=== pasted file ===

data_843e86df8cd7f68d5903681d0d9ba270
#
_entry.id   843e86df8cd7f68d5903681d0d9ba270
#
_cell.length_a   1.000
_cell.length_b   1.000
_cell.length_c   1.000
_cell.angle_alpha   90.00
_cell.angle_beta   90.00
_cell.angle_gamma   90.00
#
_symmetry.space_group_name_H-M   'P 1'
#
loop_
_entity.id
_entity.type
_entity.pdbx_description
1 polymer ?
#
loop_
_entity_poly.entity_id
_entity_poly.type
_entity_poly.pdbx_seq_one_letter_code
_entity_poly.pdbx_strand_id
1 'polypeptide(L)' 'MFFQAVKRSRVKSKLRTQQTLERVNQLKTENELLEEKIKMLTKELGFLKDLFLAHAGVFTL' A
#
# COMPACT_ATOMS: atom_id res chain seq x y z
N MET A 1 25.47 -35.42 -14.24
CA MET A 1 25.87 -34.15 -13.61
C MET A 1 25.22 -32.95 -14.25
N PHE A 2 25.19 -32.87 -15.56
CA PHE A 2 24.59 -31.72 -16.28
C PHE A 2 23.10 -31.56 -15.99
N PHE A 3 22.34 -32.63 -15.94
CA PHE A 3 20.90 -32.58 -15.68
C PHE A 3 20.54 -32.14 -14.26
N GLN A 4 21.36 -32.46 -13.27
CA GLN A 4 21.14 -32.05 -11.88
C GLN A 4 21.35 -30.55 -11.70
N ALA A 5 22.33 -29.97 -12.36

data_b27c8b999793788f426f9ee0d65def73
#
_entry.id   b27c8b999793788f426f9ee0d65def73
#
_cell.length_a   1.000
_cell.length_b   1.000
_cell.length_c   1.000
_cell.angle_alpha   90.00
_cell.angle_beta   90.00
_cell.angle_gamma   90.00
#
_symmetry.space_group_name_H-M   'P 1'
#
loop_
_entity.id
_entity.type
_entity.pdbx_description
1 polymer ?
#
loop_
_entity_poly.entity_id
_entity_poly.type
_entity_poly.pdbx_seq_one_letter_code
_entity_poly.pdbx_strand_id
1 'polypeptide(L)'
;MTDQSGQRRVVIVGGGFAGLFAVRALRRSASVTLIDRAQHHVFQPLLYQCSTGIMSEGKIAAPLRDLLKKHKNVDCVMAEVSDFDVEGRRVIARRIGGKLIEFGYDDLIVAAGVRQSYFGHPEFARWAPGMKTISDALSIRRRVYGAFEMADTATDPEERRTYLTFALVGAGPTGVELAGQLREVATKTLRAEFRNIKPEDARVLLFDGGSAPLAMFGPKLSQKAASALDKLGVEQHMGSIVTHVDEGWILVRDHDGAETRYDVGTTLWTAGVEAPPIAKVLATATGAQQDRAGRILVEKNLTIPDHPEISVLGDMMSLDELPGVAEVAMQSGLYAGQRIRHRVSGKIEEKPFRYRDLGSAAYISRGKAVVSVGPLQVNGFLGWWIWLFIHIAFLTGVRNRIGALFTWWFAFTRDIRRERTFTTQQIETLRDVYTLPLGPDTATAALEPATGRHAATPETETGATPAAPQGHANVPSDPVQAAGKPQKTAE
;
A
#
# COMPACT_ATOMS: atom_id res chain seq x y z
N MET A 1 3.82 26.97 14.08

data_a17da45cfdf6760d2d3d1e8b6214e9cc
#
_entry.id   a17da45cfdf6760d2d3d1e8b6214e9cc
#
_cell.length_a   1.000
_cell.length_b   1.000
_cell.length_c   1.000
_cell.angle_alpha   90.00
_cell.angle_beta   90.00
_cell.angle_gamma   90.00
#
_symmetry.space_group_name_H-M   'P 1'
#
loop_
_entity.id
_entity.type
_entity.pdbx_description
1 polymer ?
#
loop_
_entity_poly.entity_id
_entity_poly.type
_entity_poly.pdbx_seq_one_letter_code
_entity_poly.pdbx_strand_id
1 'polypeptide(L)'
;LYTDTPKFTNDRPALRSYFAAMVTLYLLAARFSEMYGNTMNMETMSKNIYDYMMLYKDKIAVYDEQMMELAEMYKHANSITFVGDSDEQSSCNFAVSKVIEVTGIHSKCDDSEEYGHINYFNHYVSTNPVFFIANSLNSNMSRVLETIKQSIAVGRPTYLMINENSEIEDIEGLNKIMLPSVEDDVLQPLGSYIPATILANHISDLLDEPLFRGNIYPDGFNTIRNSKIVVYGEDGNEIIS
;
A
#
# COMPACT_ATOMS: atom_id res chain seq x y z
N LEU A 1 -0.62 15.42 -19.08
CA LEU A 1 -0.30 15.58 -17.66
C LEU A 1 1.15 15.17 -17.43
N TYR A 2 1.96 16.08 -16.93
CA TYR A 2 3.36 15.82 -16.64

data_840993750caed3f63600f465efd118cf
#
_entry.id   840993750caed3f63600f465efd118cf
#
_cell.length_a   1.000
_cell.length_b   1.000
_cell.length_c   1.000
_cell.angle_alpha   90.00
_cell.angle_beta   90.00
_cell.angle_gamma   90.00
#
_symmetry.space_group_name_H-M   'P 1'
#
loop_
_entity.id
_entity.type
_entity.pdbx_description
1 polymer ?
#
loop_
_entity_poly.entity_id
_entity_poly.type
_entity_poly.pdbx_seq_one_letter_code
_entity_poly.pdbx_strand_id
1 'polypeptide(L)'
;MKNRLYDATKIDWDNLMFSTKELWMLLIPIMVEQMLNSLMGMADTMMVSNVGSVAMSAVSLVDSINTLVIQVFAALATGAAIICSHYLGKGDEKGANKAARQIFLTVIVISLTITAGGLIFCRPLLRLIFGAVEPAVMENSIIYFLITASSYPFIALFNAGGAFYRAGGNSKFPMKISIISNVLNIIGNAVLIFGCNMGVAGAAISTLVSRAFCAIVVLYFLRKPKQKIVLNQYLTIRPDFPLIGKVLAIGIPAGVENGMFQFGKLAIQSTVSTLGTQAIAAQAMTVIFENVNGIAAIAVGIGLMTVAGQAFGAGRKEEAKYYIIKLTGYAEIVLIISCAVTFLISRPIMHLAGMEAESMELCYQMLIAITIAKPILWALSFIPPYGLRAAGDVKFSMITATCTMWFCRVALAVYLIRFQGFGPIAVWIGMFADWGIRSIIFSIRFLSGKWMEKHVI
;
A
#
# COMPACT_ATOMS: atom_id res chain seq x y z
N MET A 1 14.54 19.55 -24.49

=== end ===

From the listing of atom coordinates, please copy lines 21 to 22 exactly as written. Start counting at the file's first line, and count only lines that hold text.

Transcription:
_entity_poly.entity_id
_entity_poly.type